Q8: Is there a simple training guide Omnitracs can give its customers preparing for the mandate?
Just as we provided training materials and documents to customers needing to comply with the U.S. ELD Mandate, we are planning and happy to provide that same level of support for our Canadian ELD customers. We are currently in the process of getting those materials together.
Q9: How should drivers in Canada proceed when dealing with an ELD malfunction?
Among other requirements, if your ELD malfunctions, you must have the ELD repaired or replaced within 14 days. If you have not been able to get it replaced or repaired within 14 days, that ELD is essentially out of service. There’s no extension process in Canada, so that ELD would be considered non-compliant.
Q10: How should I prepare my business for the deadline?
Our guest panelist, Tim O’Brien, said it best: “Working with an ELD is like a game of dominoes. You need to be one step ahead. You need a plan, and you need to involve as many people in the plan. You need to engage everybody in the entire fleet and get everyone involved in it. It is the way of the future for trucking, and it’s here.”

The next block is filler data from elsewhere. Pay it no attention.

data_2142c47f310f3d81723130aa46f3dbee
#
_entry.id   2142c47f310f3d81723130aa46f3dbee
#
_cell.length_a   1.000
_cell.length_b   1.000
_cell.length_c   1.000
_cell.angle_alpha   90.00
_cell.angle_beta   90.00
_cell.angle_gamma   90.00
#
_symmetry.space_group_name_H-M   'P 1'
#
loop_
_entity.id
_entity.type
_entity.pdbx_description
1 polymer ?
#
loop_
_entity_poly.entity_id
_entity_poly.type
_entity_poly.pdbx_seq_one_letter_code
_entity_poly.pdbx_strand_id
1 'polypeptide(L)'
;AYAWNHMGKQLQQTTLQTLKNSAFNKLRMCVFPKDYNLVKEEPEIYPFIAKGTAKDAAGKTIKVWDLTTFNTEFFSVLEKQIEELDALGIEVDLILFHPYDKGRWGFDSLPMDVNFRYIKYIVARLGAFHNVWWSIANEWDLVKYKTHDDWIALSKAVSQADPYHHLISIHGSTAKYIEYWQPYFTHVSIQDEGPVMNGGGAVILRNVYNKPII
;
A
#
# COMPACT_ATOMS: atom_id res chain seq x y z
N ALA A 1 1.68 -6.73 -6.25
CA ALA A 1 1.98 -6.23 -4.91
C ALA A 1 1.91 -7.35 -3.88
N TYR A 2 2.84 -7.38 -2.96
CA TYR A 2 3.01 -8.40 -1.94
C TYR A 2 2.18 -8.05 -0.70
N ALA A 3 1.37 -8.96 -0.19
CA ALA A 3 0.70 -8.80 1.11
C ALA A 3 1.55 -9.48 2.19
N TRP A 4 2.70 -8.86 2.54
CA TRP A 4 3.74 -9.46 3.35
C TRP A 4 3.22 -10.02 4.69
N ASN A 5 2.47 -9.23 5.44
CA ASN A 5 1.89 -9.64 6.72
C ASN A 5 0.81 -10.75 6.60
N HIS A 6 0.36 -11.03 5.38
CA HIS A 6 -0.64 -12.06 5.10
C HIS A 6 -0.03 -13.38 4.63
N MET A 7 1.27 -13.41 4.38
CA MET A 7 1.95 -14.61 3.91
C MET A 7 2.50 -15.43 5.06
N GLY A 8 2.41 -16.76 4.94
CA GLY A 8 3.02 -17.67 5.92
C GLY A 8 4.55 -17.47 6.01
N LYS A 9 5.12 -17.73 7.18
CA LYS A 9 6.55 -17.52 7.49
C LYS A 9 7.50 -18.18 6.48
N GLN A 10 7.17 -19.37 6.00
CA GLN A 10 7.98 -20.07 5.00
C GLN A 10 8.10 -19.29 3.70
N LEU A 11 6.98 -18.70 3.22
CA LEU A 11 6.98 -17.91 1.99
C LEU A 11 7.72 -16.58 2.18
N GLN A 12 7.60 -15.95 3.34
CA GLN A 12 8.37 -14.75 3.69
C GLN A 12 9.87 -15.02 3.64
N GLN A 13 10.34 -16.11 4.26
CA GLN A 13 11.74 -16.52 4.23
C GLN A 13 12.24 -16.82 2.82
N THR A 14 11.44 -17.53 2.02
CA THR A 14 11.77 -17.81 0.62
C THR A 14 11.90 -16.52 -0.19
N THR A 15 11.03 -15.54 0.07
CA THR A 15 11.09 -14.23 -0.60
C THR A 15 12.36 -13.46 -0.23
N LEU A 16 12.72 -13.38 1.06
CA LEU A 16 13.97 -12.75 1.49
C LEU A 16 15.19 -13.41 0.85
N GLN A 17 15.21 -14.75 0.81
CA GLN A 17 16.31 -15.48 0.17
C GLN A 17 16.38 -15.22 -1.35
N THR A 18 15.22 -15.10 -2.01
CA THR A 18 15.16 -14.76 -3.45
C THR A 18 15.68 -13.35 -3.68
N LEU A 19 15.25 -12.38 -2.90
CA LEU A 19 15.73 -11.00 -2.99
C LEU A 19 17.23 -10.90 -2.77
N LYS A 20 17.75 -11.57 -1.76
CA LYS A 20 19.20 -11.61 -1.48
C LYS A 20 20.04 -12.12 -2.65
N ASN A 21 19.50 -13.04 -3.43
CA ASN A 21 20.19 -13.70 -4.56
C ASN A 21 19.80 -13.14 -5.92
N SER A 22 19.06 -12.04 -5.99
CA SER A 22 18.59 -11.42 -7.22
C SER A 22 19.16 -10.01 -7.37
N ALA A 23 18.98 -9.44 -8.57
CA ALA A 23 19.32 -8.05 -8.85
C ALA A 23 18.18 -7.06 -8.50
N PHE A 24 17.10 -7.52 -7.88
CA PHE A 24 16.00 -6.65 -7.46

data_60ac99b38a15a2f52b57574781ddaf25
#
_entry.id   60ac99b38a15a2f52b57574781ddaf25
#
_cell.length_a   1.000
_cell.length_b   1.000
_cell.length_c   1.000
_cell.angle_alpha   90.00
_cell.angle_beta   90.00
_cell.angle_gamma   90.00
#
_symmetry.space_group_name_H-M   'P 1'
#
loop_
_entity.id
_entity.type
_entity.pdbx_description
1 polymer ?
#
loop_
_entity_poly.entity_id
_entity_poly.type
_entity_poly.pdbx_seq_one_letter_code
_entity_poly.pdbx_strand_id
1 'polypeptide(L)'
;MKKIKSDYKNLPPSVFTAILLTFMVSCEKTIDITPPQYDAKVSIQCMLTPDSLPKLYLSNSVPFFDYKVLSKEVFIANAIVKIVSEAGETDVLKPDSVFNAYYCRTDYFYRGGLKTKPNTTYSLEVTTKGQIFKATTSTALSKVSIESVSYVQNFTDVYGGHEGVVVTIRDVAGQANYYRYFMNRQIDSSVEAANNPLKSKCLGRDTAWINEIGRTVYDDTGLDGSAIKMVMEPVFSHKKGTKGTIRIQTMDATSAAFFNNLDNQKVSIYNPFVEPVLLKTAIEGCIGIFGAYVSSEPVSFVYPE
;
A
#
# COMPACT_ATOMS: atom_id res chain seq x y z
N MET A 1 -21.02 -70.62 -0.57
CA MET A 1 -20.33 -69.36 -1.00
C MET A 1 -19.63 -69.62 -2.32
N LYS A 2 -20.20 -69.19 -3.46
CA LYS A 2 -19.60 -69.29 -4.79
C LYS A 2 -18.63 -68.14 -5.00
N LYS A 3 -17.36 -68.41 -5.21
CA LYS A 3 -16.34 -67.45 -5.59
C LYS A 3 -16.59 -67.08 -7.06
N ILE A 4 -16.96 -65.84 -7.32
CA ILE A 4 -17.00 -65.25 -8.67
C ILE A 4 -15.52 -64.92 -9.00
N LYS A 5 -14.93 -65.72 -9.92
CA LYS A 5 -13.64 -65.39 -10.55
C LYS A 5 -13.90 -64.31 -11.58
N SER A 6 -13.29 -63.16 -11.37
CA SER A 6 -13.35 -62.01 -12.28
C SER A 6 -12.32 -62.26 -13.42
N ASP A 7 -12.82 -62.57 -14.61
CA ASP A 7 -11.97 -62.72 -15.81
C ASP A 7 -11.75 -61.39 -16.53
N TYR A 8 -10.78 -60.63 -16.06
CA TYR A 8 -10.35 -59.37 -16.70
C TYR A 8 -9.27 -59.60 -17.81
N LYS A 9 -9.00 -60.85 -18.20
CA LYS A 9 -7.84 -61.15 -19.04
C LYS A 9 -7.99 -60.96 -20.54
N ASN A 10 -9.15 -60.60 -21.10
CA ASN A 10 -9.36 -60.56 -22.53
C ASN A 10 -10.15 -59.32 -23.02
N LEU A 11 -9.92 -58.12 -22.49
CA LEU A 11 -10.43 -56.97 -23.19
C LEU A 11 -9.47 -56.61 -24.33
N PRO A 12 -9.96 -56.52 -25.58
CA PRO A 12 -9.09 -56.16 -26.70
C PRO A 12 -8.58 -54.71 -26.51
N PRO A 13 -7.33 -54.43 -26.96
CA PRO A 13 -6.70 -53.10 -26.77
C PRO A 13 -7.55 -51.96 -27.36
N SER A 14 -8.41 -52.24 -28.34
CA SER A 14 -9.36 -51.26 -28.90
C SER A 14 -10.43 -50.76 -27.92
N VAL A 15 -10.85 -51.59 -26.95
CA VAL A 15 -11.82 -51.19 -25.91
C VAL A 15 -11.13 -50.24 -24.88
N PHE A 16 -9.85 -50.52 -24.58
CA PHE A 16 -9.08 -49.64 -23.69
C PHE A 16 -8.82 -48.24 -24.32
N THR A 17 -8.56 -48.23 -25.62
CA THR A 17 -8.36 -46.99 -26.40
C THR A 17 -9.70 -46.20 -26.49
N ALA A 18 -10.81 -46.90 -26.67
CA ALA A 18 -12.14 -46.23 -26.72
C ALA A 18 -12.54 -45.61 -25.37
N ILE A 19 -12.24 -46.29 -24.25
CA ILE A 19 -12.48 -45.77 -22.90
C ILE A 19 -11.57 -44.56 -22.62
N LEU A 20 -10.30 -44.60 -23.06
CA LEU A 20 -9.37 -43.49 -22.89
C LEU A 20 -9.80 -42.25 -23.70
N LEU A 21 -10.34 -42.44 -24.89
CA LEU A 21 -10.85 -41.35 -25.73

Q11: How will this mandate impact non-federally regulated carriers?
At this time, these rules only impact federally regulated motor carriers. Canadian provinces and territories have not adopted these regulations at this point.
Q12: Can drivers edit drive time?
Automatically recorded drive time cannot be edited. Once it’s recorded, it cannot be removed or shortened. When you’re training drivers on the use of ELDS, you should emphasize the importance of slowing down, so they can carefully think about what they intend to do through each of their Duty statuses.
Q13: If we’re coming from using paper logs, what do we need to understand about electronic logs?